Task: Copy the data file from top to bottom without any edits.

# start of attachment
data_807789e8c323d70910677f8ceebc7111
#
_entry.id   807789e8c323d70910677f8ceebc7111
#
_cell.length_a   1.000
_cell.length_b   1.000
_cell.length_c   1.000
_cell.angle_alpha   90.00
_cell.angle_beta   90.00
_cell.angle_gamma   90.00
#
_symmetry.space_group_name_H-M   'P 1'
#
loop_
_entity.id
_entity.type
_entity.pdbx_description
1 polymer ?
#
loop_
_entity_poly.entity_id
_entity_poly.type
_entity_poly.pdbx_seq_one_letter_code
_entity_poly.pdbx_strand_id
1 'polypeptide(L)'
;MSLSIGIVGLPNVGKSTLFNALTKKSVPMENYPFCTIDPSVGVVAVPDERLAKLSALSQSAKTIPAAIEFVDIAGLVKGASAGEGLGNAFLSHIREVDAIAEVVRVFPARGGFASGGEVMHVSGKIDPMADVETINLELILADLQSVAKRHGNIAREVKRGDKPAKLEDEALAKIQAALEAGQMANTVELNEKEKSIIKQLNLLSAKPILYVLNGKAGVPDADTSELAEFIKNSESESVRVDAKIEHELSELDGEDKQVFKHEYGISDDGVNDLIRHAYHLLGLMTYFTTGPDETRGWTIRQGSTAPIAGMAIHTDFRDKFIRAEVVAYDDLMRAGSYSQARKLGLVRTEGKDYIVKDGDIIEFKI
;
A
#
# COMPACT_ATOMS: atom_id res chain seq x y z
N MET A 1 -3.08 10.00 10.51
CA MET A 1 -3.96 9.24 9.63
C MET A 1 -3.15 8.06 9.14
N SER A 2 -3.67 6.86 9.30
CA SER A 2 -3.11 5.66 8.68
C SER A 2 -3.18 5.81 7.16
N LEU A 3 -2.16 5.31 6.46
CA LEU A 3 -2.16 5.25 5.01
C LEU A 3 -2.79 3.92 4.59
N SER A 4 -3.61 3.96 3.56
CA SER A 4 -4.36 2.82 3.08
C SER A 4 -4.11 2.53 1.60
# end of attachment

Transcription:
data_807789e8c323d70910677f8ceebc7111
#
_entry.id   807789e8c323d70910677f8ceebc7111
#
_cell.length_a   1.000
_cell.length_b   1.000
_cell.length_c   1.000
_cell.angle_alpha   90.00
_cell.angle_beta   90.00
_cell.angle_gamma   90.00
#
_symmetry.space_group_name_H-M   'P 1'
#
loop_
_entity.id
_entity.type
_entity.pdbx_description
1 polymer ?
#
loop_
_entity_poly.entity_id
_entity_poly.type
_entity_poly.pdbx_seq_one_letter_code
_entity_poly.pdbx_strand_id
1 'polypeptide(L)'
;MSLSIGIVGLPNVGKSTLFNALTKKSVPMENYPFCTIDPSVGVVAVPDERLAKLSALSQSAKTIPAAIEFVDIAGLVKGASAGEGLGNAFLSHIREVDAIAEVVRVFPARGGFASGGEVMHVSGKIDPMADVETINLELILADLQSVAKRHGNIAREVKRGDKPAKLEDEALAKIQAALEAGQMANTVELNEKEKSIIKQLNLLSAKPILYVLNGKAGVPDADTSELAEFIKNSESESVRVDAKIEHELSELDGEDKQVFKHEYGISDDGVNDLIRHAYHLLGLMTYFTTGPDETRGWTIRQGSTAPIAGMAIHTDFRDKFIRAEVVAYDDLMRAGSYSQARKLGLVRTEGKDYIVKDGDIIEFKI
;
A
#
# COMPACT_ATOMS: atom_id res chain seq x y z
N MET A 1 -3.08 10.00 10.51
CA MET A 1 -3.96 9.24 9.63
C MET A 1 -3.15 8.06 9.14
N SER A 2 -3.67 6.86 9.30
CA SER A 2 -3.11 5.66 8.68
C SER A 2 -3.18 5.81 7.16
N LEU A 3 -2.16 5.31 6.46
CA LEU A 3 -2.16 5.25 5.01
C LEU A 3 -2.79 3.92 4.59
N SER A 4 -3.61 3.96 3.56
CA SER A 4 -4.36 2.82 3.08
C SER A 4 -4.11 2.53 1.60